Andrus caught his breath before looking back at Maarja. His wife lay motionless in the grass near the thrashing horse. He bolted toward her as fear welled in his throat. After ending the steed’s agony in one swift stroke, he found his son still bundled in his blanket, lying in the grass at her side. Andrus stroked Maarja’s hair, her eyes staring at the sky.
“Maarja . . . Maarja,” Andrus whispered. He struggled to resist a well of tears from springing forth. He turned her head to the side and found a softened area on her skull, a horrid bruise covering the side of her face and neck.
“I-I have lost you,” he murmured in a quivering voice.
Andrus picked up his son and held him close as he fell onto his buttocks and cried. The cold wind fluttered the dry grasses on the hills, chilling the tears on his cheeks.
He looked up. “Why? Why, my God? You let these cursed fools attack us. I cry out of anger, disappointment, and confusion.”
Andrus scanned the woods and shuddered. “There is a reason for all this. Maarja spoke of it. Yet, I did not expect to make this journey alone.”
He wiped his eyes and stood. Andrus retrieved his axe and cleaned the gore on the slain enemy’s tunic, then did the same for his sword before replacing them on his belt.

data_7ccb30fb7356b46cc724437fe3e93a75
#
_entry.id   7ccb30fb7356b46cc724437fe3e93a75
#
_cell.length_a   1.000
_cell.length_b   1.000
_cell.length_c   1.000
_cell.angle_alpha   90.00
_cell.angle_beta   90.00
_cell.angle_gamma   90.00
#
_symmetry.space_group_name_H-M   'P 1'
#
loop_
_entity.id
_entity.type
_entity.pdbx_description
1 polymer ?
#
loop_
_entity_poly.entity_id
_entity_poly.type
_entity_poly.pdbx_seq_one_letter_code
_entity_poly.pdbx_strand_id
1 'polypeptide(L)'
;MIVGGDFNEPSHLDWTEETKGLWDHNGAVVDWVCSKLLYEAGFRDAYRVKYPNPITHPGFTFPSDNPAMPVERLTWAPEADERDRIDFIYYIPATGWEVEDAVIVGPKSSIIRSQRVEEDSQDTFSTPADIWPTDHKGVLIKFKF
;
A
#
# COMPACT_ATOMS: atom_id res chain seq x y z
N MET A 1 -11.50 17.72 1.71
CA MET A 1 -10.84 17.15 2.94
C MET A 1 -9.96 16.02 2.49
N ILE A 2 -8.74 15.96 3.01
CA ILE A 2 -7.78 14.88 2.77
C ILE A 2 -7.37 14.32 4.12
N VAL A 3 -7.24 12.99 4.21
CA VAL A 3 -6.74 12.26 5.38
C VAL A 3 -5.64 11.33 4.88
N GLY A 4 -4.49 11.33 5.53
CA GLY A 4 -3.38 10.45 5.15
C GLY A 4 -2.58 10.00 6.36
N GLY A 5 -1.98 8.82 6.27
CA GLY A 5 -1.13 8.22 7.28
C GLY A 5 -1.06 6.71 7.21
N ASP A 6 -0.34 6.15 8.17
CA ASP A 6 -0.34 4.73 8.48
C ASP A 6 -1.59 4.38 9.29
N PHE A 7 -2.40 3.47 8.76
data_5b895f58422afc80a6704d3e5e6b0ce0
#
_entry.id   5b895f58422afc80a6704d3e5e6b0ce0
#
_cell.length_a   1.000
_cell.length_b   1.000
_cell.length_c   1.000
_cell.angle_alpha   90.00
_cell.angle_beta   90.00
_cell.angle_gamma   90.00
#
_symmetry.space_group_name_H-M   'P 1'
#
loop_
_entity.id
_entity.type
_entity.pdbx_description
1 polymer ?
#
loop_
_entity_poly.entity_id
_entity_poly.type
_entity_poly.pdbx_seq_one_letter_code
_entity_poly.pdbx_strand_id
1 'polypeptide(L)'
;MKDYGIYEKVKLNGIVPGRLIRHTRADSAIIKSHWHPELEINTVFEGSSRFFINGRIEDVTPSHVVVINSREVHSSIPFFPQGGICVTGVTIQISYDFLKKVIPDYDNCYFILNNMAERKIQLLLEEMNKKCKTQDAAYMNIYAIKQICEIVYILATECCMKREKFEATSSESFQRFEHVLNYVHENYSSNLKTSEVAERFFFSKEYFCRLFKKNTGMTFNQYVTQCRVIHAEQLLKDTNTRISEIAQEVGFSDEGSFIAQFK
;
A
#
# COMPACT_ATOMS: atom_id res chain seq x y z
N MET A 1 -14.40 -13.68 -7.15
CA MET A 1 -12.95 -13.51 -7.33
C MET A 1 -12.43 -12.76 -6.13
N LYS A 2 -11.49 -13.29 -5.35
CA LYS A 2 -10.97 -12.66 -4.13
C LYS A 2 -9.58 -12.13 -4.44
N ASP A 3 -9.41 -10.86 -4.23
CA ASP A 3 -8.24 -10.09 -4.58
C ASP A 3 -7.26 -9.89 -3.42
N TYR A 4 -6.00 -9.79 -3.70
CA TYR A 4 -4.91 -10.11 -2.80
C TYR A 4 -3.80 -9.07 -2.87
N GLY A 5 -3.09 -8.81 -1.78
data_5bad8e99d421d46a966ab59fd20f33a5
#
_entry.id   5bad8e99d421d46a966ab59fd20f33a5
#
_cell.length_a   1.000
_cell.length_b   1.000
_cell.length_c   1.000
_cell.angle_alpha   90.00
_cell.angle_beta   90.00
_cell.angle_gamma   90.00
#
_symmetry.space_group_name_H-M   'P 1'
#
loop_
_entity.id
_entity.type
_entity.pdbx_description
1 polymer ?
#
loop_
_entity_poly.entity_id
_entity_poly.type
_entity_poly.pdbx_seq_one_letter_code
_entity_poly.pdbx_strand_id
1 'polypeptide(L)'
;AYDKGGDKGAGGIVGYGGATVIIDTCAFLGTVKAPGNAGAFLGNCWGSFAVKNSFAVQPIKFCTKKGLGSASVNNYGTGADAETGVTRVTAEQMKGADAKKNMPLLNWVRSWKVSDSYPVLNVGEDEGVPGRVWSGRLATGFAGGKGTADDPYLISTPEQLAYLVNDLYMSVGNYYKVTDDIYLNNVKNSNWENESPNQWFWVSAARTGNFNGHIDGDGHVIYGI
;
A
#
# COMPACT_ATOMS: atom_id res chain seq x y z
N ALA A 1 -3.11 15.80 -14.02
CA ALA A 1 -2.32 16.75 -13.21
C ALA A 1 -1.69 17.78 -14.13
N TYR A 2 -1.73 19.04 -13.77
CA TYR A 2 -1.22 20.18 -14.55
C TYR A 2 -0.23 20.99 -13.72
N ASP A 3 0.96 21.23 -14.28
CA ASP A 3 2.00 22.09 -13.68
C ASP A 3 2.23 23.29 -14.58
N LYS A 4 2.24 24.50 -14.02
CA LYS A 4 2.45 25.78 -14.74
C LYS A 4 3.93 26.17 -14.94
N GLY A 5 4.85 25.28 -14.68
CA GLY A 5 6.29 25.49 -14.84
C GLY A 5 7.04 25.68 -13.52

“I have lost my country and now also my family.” Andrus picked up his son, noticing a small shimmer within the blanket’s fold. He reached in and pulled out a silver locket Maarja had apparently placed there without him seeing. Andrus opened the oval lid, revealing a picture of Niklas on the left side and Maarja on the right. His lip quivered as he closed the locket and stuffed it back into the blanket. Andrus looked up to the sky once more. “My God, allow this travesty to be avenged.”
After looting the soldiers’ bodies of meek rations and the few coins they carried, Andrus gave his wife one last kiss upon her cooling lips. “Farewell, my love,” he stated, a tear falling upon her forehead. He covered Maarja’s face with her shawl, caressing her soft hair with his bloody fingers.

With Niklas tucked under his arm, Andrus turned, and walked a hundred yards over the knolls until he entered the rocky foothills of Lithuania. 

About the author:
Nick G. Giannaras has been practicing Chiropractic for 20 years. He resides in North Carolina where he is active in his church, Deliverance Christian Center. He enjoys his great family amid numerous hobbies such as: tabletop wargames, creating music, painting, hunting, and fishing. He was also a Civil War reenactor for 15 years. He never considered writing as a ministry until the endeavor commenced in 2005. Nick views his books as ‘Entertainment with a message’ and prays they will reach the world with a positive impact for those who jump into his words.